Recovery Challenges: How to Deal With Unsupportive Friends After RehabYou are here:
It wasn’t easy being in rehab, but you stuck with it and now you’re ready to move on. Substance use kept you from reaching your life goals, but you now have a chance for a new start. Along the way, you’ll face many recovery challenges, but the skills you gained in rehab will help you manage them.
One of the things you learned in rehab was the importance of cultivating new, sober relationships. But, it’s hard to walk away from people you’ve known for years. Yet, continuing the old friendships that were part of your substance use days can lead to relapse. Another problem with starting anew is that the friends you had before recovery may not understand or respect your new way of life.
What Are the Most Common Recovery Challenges?
Certainly, the biggest recovery challenge is avoiding relapse which is a complex issue. Avoiding relapse is like walking through a minefield. Each day brings a barrage of stress, anxiety, cravings, and old acquaintances to manage.
Studies show that the most common recovery challenges people in recovery must learn to navigate are:
- Dealing with shame and trauma without drugs or alcohol.
- Developing effective coping strategies.
- Repairing old relationships and building new ones.
- Avoiding boredom.
- Finding a new purpose.
- Transitioning from rehab to being back home.
Most rehab programs recognize the difficulties faced by newly recovered individuals. They work with clients before their treatment program ends to create a relapse prevention plan, known as aftercare. The goal of an aftercare program is to help people like yourself succeed in maintaining sobriety after rehab. They provide ongoing support, guidance, and resources to keep you on track during your transition back into society.
Despite your participation in an aftercare program, you may still struggle with various issues. So, what else can you do to protect your sobriety?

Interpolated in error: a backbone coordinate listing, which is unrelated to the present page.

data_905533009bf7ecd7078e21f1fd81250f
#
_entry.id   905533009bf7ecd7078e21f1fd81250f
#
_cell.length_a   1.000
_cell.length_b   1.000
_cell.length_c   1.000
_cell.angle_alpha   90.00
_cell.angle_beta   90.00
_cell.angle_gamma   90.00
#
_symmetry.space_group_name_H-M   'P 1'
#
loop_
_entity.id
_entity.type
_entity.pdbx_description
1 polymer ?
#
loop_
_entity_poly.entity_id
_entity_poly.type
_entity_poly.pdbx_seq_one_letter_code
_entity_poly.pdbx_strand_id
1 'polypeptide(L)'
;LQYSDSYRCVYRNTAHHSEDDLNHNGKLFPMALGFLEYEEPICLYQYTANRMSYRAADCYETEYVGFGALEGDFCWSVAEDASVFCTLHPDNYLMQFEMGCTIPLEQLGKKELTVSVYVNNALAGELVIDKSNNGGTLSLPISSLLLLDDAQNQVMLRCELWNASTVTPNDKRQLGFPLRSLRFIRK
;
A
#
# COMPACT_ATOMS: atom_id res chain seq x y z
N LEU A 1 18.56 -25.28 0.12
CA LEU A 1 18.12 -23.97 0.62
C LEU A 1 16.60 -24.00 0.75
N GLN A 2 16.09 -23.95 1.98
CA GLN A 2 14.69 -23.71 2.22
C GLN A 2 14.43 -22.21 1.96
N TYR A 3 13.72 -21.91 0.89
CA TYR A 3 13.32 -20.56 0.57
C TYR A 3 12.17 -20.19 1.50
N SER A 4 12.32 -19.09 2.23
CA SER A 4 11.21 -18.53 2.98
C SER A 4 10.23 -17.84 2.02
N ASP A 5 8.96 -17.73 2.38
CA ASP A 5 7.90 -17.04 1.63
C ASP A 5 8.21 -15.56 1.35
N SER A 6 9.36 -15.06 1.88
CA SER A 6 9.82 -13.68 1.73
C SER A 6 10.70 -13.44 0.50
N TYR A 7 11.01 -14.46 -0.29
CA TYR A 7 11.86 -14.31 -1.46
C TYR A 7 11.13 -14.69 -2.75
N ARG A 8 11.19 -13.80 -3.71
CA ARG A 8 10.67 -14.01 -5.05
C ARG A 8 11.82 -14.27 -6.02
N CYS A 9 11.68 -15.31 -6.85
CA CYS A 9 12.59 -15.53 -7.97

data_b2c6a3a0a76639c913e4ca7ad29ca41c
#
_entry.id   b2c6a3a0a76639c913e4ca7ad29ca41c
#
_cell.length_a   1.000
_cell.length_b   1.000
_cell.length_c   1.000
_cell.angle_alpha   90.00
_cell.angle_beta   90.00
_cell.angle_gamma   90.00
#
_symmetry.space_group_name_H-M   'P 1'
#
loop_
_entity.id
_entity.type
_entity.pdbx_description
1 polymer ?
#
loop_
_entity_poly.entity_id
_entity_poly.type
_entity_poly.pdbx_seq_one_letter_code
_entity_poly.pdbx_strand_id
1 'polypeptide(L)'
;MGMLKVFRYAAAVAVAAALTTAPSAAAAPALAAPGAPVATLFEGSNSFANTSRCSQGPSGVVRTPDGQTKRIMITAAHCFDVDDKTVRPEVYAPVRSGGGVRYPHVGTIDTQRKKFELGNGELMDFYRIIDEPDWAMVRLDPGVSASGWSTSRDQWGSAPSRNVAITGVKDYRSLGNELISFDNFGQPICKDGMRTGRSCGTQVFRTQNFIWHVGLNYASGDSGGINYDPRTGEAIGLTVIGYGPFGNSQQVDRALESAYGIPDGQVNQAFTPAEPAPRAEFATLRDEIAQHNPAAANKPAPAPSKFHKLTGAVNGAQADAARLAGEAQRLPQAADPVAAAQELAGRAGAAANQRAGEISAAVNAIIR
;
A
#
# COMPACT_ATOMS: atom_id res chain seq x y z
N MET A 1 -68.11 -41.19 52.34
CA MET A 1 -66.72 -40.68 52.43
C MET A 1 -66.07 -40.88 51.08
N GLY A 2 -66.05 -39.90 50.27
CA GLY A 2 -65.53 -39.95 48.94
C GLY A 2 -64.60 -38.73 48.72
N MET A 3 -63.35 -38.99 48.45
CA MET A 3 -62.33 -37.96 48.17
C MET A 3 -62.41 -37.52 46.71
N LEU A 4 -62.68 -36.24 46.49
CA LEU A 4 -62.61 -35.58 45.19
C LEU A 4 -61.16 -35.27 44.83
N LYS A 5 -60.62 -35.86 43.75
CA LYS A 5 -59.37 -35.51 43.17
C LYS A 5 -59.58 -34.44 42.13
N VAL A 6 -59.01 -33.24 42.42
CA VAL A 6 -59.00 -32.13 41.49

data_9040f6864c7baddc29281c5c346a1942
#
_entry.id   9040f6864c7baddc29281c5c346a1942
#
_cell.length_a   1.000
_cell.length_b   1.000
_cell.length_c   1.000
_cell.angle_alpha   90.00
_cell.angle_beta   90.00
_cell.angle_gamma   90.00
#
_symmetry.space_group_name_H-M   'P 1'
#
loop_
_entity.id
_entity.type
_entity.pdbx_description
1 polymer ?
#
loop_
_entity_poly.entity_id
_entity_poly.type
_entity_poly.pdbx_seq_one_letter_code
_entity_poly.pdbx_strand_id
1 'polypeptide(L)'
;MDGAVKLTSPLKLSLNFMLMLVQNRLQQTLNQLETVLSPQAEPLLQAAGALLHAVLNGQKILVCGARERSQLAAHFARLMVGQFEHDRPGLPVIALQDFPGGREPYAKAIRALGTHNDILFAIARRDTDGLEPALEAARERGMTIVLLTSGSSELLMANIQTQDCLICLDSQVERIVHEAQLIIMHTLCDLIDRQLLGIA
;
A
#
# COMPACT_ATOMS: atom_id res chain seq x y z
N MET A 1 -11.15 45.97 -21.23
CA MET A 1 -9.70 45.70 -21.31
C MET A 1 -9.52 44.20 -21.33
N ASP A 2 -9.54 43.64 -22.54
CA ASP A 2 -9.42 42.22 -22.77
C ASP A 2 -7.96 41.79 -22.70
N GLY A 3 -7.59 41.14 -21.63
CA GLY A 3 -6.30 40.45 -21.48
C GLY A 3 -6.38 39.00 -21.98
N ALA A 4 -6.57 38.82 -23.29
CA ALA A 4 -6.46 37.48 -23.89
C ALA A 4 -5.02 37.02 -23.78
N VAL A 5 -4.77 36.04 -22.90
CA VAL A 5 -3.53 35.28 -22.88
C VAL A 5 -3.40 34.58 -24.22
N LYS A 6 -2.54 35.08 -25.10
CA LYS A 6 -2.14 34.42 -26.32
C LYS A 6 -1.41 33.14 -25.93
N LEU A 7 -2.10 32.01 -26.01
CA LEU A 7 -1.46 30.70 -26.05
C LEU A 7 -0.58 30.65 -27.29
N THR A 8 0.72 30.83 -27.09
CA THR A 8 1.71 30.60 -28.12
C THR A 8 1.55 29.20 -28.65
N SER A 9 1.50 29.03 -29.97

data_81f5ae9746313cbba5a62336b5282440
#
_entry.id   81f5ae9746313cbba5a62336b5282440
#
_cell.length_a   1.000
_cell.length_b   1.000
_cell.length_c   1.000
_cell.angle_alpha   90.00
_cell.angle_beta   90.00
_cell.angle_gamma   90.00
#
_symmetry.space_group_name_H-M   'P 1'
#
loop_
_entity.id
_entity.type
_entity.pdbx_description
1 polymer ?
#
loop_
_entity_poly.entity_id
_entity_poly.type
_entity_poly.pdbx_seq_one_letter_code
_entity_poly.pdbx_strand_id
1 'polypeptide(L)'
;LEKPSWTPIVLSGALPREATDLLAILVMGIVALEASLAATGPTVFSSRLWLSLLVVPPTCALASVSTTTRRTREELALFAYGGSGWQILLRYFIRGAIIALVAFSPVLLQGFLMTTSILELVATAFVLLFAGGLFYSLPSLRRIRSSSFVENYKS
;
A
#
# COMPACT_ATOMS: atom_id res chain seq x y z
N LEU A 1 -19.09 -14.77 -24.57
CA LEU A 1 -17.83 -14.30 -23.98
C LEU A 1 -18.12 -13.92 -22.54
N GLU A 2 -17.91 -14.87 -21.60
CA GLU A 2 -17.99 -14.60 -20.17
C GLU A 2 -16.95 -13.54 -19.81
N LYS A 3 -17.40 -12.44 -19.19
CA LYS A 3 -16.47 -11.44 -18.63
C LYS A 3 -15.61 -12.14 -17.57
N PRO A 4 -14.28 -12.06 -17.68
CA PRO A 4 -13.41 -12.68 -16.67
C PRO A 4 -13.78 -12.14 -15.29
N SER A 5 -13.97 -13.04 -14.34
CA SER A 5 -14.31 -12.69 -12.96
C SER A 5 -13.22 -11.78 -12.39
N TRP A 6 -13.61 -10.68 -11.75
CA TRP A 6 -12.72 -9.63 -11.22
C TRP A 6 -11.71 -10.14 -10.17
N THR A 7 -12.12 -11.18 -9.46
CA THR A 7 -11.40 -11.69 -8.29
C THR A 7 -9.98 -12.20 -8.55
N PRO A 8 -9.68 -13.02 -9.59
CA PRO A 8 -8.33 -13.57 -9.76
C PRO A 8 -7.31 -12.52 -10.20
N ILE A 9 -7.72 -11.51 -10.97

Suggestions for Managing Recovery Challenges
Dealing with challenges is a common issue for people in early recovery, and it takes determination to get through it. If you’re in the position of dealing with this type of situation, here are some tips that will help you persevere.
> Stand Up for Your New Truth
Friends or family may want to argue about your past mistakes while you were using drugs or alcohol. Remember that recovery was a personal choice and you worked hard to get through rehab. If people don’t respect or want to question your decision, try to change the subject or just walk away.
> You Don’t Have to Explain Yourself
People may not fully understand the reasons for seeking treatment in the first place. They may not know the whole story about the consequences you were dealing with. So, they tend to ask too many personal questions. You should not feel obligated to explain yourself, especially when it comes to highly sensitive information they are probing for.
> Make Time for You
During recovery, you’ll often be surrounded by people who don’t respect your new sober lifestyle. Their negativity can shift your perspective and make you doubt yourself and question your goals. When you feel it’s all a bit too much to deal with, take a step back from them. Instead, surround yourself with supportive people, and don’t forget to find meaningful activities that will help you rededicate yourself to recovery.
> Try to Understand How They Feel
When friends or family members are unsupportive, it may be because they are struggling with their own issues. In turn, they reflect their insecurities onto you. If they are still actively using drugs or alcohol, they may be defensive about their own substance use. They may also feel resentful of your ability to quit. Some people feel the need to bring others down to their level because they don’t have the courage to change. It’s best to avoid these individuals if you can.
> Remind Yourself Why You Got Sober
Recovery is not an easy path to walk, and you may feel tempted to give up sometimes. If so, find ways to remind yourself why you wanted to get sober. You had a reason, so don’t forget about it. To help remember why you chose recovery, try keeping a journal. Also, helping others who are also in recovery can be therapeutic. You can also listen to recovery-focused podcasts or attend extra group therapy sessions.
Unsupportive friends or family can increase your risk of relapse. It’s up to you to prioritize your recovery. Making new friends who want you to succeed is a good way to ensure success.
Design for Change Understands Your Recovery Challenges
Design for Change Recovery realizes that addiction recovery is difficult. For this reason, we work with our clients to create an aftercare plan to help them transition into sober living. Our aftercare services provide support and guidance to help clients stay focused on their recovery goals. A customized plan will include various resources such as sober living facilities, self-help programs, counseling and therapy, medication management, and more.
To learn more about our full continuum of care for addiction treatment, contact our Lancaster, CA facility by phone, email, or online to speak with a treatment advisor.